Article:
I will send my messenger, who will prepare the way before me. Malachi 3:1a
Who is the messenger Malachi is talking about here? It’s John the Baptist. As Jesus said about him, “This is the one about whom it is written: ”I will send my messenger ahead of you, who will prepare your way before you.'” Matt 3:10
And what does it mean to prepare the way? Isaiah also prophesied about this:
- A voice of one calling: “In the wilderness prepare the way for the LORD; make straight in the desert a highway for our God.” 40:3
- And it will be said: “Build up, build up, prepare the road! Remove the obstacles out of the way of my people.” 57:14
- Pass through, pass through the gates! Prepare the way for the people. Build up, build up the highway! Remove the stones. Raise a banner for the nations. 62:10
God was saying was that there needed to be someone who would get things ready for his son to come to earth. And that makes me wonder — why not just send Jesus right off? Why have John the Baptist precede him?
Because, the verses say, there was a need to “remove the obstacles.”
What are the obstacles that John the Baptist removed?
Sin. His message to people was simply to repent:
- In those days John the Baptist came, preaching in the wilderness of Judea and saying, “Repent, for the kingdom of heaven has come near.”
- And so John the Baptist appeared in the wilderness, preaching a baptism of repentance for the forgiveness of sins. Mark 1:4
Sins are like big stones that block the way of truly following Jesus.
I first started seeking God when I was a teenager. I went all by myself to an Episcopal church, because I loved the way it felt holy. But I didn’t change my life. I still partied and lived for myself.
Then Ken (my hubby) studied the Bible with me and I was baptized in the traditional church of Christ. I did change. I began to live the Christian life. But I never made the commitment to give my whole self to God for the rest of my life. I was still serving self.
Over time, I started noticing that I felt empty and unhappy. I would go to bed at night and say, “What was it all for?”
Until finally God brought me to the point where I decided to get baptized again, and this time, commit myself totally to God and his mission on earth. Now, as I look back over my life, I can clearly see that point as the time when I began to be happy deep down to the bone.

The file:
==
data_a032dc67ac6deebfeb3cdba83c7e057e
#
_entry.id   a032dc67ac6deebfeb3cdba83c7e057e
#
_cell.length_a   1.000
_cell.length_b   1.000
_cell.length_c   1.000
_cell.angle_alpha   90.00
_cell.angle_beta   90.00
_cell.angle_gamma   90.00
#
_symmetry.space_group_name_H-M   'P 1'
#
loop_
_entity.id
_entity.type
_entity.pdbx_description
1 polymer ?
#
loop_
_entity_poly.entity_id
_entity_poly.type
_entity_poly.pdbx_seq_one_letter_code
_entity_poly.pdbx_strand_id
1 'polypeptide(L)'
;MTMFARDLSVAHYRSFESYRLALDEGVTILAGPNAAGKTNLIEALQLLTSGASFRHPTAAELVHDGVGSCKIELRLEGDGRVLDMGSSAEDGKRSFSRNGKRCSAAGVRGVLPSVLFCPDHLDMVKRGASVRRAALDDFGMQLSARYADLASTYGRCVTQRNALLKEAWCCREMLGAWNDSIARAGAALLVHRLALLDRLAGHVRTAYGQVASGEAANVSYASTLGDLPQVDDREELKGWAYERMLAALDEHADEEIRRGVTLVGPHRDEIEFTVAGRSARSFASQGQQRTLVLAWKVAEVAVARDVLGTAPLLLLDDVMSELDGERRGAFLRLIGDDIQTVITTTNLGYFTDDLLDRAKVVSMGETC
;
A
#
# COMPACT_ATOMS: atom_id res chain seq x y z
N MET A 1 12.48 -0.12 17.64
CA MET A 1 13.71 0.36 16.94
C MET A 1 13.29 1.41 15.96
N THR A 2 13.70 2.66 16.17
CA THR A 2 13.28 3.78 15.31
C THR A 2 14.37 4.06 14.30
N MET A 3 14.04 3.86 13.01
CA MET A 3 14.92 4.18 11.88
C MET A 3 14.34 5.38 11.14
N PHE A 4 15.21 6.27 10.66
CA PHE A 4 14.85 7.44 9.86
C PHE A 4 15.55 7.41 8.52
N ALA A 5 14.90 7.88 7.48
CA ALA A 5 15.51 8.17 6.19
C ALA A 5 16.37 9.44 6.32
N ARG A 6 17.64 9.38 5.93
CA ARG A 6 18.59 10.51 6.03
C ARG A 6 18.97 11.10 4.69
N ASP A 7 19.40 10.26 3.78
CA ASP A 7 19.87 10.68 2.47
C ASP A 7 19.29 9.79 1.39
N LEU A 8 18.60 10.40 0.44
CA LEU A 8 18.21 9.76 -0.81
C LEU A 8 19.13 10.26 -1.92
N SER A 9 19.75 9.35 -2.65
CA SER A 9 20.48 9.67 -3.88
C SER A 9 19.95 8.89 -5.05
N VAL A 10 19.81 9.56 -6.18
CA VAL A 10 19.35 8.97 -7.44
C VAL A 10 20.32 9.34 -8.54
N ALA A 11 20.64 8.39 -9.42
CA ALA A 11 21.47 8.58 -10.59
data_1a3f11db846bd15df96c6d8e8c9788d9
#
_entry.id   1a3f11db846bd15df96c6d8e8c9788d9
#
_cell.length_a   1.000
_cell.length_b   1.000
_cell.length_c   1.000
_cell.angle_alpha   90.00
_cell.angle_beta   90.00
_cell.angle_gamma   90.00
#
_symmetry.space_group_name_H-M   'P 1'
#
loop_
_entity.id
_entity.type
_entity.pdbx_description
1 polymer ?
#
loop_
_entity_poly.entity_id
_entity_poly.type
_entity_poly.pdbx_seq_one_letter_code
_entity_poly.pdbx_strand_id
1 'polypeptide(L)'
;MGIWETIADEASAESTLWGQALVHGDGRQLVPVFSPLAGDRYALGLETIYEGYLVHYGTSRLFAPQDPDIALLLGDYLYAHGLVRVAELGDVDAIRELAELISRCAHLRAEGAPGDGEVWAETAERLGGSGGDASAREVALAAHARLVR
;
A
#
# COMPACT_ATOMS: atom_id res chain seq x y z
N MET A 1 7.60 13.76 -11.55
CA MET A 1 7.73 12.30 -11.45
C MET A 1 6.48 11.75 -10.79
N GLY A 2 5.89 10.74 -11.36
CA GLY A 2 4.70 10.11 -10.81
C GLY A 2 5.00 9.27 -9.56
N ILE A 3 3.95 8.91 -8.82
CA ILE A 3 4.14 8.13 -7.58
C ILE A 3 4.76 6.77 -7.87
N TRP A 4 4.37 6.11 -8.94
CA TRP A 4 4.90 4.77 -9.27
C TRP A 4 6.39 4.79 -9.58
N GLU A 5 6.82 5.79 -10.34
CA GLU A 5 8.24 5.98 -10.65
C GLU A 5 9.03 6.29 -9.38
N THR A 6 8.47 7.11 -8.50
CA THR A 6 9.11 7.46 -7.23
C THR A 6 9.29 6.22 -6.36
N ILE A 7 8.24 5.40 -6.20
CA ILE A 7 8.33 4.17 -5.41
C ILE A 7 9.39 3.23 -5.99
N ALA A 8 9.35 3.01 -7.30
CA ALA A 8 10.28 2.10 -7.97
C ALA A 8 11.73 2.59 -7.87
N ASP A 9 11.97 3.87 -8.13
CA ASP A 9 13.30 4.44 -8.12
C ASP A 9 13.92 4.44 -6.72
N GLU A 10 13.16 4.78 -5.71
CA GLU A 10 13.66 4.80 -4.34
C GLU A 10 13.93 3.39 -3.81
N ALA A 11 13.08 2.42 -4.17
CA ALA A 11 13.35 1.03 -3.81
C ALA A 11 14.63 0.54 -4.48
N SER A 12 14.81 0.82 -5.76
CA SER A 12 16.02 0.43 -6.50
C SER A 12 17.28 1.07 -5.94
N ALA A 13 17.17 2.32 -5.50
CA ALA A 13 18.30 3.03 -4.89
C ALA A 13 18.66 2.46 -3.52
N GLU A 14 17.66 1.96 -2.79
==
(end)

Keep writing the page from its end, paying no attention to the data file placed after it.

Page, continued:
It wasn’t until I completely repented that I experienced the fullness of following Christ.
It’s like we read in Luke 9: “For whoever wants to save their life will lose it, but whoever loses their life for me will save it.” We have to lose our lives. We have to get rid of the sin. It’s as true now as it was then. The more we surrender to God, the greater the blessings.
But the thing is, we don’t surrender.
For years, I told people, “I’m good. I can serve God just the way I am.” I didn’t see the need to give myself more completely. I blithely went about my life, immersed in the busyness of my job, raising my children, doing church activities, and thought that was good. I had a sort of “cruise control” Christianity. I set my speed, and went through the motions.
And cruise control never got me where I needed to go. I missed it, somehow, just as in Malachi, the Jews missed it.
You see, if you look at the verse in Malachi, it’s written to religious people, not to the heathens. The Jews had gone through a powerful time of God bringing them back to Jerusalem, and helping them rebuilt the city and the temple. They should have been eternally grateful, but over time, their commitment to God began to fade. They didn’t see that they were getting wishy-washy, they kept asking God why he wouldn’t accept their offerings. (2:13-14) Like me, they were lost in religiosity.
That’s a scary thing, that we can get to a point where we’re blind to our need to repent.
The Jews would need a John the Baptist to come to them.
People need a John the Baptist today.
Yesterday one of the sisters was telling me about a young woman she’s been studying the Bible with, and how they read the verse, “In the same way, any of you who does not give up everything they have cannot be my disciple.” (Luke 14:33) The young woman’s face fell as her eyes opened to what the verse meant. “I can’t do that,” she said. She was very sad.
And that was hard for the sister. She so badly wanted to tell her friend, “It’s okay.” But she knew that lie wouldn’t help her.
Are we being John the Baptist for our friends, showing them the truth that will help them? I can’t stress enough that this message of complete repentance is what people need, that they’re not getting from anyone else. Everyone else is telling them it’s okay. Everyone else is perpetuating the blindness. And then they miss the full relationship with God that could be theirs.
We have to effectively prepare the way for people to follow Jesus. We need to help them get rid of ALL the obstacles. We need to open their eyes to what it means to give up everything.
It’s true, they won’t follow Jesus perfectly. None of us do. We’ll never dot all the “i”s and cross all the “t’s.” But they CAN pledge to give their whole heart to God for all time, and do their best to live this out!
And if they get sad, if it seems too hard, encourage them that they CAN do it, just as we did, and it’s so worth it!!
Because the thing is, God said in Malachi that he wasn’t going to leave his people hopelessly stuck in their religiosity. Even though they were stubborn and blind, he would provide a way for them to have the greatest blessings.
We are that way today. Not the WAY, but the way to get to the WAY.